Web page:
Scott Walker doubles down on insane ISIS-union comparison: "I have the capacity to handle pressure"

Walker says death threats he received from Wisconsinites prepares him to take on ISIS

By Sophia Tesfaye
August 27, 2015 8:23PM (UTC)
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FILE - In this June 20, 2015 file photo, Republican presidential candidate, Wisconsin Gov. Scott Walker speaks in Washington. Walker is facing potentially embarrassing revelations from an agency once billed as the centerpiece of his plan as Wisconsin’s governor to bring 250,000 jobs to the state. Walker led the Wisconsin Economic Development Corporation until stepping down earlier this month after allegations about shoddy lending and favoritism at the agency. (AP Photo/Jacquelyn Martin, File) (AP)

Scott Walker keeps complaining that he was misinterpreted earlier this year when he compared his political battle against unions as governor of Wisconsin to the battle against ISIS. But in a new Bloomberg interview, the Republican presidential candidate doubles down on his initial claim, citing death threats he received from angry Wisconsin residents as proof he has the "capacity to handle pressure," like ISIS.

"If I can take on 100,000 protesters, I can do the same across the world," Walker told a room of conservative political activists at the annual CPAC convention in February, referring to the demonstrations that greeted legislation stripping public employees of collective bargaining rights.


Walker's hyperbolic analogy was made in response to a direct question about his plans to fight the terrorist group, ISIS, as president.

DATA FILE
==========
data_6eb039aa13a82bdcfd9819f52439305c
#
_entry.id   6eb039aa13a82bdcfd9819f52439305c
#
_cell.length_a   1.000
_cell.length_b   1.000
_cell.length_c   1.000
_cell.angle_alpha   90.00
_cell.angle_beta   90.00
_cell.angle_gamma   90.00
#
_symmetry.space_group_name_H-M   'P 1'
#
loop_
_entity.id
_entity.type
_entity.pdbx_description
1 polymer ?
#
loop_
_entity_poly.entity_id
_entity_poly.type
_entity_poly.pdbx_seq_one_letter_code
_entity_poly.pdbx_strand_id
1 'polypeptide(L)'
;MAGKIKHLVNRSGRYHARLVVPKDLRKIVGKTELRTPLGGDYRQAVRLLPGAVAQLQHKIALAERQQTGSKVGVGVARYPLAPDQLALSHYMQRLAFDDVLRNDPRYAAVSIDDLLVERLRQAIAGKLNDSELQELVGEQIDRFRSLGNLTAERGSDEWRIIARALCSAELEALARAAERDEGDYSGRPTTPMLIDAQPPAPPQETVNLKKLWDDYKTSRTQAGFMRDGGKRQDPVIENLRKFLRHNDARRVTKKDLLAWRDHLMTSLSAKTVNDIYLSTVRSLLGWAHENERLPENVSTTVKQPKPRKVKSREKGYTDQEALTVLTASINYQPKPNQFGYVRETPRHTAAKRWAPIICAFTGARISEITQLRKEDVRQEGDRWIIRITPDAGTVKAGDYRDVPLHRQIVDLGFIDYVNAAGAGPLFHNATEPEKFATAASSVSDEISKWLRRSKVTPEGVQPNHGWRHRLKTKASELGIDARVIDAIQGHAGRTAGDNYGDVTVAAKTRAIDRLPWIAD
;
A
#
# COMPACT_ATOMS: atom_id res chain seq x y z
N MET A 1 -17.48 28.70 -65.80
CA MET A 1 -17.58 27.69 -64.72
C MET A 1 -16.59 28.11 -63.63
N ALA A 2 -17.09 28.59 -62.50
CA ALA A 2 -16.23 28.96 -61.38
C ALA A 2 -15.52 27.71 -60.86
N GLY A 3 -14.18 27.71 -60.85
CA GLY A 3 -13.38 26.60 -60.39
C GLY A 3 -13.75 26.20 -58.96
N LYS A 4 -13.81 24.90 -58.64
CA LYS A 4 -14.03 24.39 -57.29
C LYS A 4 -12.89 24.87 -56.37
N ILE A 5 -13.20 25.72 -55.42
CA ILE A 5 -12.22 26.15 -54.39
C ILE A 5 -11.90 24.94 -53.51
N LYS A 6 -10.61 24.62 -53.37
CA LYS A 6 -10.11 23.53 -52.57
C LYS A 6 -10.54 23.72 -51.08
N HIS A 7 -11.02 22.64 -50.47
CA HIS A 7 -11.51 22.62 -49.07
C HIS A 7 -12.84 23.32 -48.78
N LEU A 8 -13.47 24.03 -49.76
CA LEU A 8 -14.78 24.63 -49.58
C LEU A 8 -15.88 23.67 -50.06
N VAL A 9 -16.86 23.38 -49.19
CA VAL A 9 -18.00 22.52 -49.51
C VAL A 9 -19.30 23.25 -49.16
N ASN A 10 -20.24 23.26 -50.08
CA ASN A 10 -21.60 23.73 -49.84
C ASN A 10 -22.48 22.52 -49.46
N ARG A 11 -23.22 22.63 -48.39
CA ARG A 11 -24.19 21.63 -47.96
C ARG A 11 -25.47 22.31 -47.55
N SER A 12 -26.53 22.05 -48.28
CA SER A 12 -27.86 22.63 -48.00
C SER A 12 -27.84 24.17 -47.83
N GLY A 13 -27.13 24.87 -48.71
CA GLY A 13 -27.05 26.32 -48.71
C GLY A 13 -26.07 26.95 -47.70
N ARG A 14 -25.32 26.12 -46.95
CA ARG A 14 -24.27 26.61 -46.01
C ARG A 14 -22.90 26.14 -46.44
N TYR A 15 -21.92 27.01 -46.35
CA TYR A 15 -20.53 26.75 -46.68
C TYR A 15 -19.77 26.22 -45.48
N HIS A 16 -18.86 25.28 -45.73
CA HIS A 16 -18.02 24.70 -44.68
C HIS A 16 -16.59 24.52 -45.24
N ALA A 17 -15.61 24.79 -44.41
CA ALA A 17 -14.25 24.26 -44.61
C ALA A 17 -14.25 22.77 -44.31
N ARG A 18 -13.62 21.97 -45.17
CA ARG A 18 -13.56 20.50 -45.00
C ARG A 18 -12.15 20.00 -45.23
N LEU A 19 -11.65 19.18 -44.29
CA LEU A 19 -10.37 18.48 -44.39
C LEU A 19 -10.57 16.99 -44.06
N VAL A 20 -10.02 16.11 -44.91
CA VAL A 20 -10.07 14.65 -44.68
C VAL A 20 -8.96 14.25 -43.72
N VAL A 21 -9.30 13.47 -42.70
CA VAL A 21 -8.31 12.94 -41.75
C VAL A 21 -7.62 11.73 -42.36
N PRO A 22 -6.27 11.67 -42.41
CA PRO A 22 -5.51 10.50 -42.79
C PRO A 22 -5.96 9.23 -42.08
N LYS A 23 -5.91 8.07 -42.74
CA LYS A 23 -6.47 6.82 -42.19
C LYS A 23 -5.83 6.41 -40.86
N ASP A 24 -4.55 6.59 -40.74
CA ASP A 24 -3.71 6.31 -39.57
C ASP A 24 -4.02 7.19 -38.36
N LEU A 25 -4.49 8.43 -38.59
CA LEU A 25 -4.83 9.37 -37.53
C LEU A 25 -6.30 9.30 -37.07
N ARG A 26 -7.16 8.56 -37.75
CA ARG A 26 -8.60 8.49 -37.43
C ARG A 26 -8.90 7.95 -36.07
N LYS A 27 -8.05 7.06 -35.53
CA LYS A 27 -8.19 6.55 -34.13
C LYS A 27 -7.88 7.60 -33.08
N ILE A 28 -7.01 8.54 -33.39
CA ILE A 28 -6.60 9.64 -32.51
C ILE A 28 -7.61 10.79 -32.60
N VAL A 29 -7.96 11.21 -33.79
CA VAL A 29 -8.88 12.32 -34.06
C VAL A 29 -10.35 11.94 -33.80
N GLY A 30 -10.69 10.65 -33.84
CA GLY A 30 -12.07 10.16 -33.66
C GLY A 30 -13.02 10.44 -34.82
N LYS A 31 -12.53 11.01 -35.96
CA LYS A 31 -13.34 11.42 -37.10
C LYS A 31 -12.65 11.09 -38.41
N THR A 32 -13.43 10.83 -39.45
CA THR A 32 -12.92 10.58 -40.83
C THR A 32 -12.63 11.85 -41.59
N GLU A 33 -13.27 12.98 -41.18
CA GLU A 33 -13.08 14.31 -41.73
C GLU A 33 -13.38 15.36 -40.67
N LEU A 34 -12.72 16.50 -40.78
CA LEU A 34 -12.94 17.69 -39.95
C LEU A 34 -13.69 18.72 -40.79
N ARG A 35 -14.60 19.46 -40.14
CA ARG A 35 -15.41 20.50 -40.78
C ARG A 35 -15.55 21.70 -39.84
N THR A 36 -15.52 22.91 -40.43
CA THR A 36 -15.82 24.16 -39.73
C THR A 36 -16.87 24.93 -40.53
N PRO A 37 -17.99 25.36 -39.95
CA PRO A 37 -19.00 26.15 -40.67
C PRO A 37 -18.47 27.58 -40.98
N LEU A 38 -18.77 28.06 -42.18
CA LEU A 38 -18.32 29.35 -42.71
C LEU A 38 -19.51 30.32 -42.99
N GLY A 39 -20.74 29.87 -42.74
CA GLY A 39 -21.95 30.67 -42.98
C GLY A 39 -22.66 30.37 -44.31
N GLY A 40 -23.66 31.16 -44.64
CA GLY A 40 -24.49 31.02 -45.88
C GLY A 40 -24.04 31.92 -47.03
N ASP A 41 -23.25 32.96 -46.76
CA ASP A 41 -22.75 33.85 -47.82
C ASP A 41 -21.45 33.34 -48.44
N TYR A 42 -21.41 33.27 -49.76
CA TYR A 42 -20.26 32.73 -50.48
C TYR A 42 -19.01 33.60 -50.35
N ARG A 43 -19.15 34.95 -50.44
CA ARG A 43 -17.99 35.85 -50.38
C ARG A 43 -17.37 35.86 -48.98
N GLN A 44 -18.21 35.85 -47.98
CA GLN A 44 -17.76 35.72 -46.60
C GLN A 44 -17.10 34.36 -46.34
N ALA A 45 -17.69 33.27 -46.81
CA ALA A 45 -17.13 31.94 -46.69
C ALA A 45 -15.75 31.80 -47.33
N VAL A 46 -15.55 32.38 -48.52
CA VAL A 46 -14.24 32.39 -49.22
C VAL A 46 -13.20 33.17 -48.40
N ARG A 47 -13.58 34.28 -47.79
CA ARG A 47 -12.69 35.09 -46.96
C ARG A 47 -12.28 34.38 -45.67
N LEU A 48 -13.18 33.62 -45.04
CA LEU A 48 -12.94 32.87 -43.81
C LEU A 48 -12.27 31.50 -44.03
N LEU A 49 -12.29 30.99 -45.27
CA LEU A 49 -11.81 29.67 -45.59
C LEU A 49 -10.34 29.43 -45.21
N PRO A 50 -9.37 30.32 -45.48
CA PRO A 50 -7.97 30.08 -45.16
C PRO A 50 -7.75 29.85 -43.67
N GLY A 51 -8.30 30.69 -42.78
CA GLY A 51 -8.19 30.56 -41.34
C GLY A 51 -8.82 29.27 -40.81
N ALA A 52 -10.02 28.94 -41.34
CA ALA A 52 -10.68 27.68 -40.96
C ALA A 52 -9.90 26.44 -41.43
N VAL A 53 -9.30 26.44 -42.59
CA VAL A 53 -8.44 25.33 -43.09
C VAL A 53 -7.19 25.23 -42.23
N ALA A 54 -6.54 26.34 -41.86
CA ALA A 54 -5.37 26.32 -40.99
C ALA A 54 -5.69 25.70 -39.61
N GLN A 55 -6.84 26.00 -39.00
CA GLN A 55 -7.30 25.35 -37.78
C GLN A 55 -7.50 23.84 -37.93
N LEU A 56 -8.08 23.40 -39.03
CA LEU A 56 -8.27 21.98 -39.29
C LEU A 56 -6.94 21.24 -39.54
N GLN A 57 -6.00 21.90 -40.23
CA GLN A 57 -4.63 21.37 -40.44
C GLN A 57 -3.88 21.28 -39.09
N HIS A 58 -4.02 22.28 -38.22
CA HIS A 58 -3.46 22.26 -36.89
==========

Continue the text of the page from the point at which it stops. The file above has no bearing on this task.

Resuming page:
At the time, Walker's campaign was quick to clean up the Wisconsin leader's mess, explaining that "what the governor was saying was when faced with adversity he chooses strength and leadership." Never mind that Walker had reportedly made a similar comparison at New York City gathering of conservative "economists" like Steve Moore, Art Laffer and Larry Kudlow days before. According to Kudlow's own account of Walker's remarks, the governor argued that "his stance against unions in Wisconsin would be a signal of toughness to Islamic jihadists and Russia's Vladimir Putin."

Walker himself explained, in an attempt to downplay his comments, that he was simply remarking on how his experience with Wisconsin unions introduced him to “that kind of pressure, that kind of intensity."


And in a new interview, Walker gets specific about the type of pressure he faced during his fight with Wisconsin unions that he claims prepares him for the fight against ISIS.

"My point was, the kind of pressure that I was under at the height of the protests, with the death threats and everything else, showed that I have the capacity to handle pressure," Walker told Bloomberg in a new interview. "I wasn’t intimidated.”

Sophia Tesfaye

Sophia Tesfaye is Salon's senior editor for news and politics, and resides in Washington, D.C. You can find her on Twitter at @SophiaTesfaye.

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Isis Terrorism Union Wisconsin Gov. Scott Walker Wisconsin Recall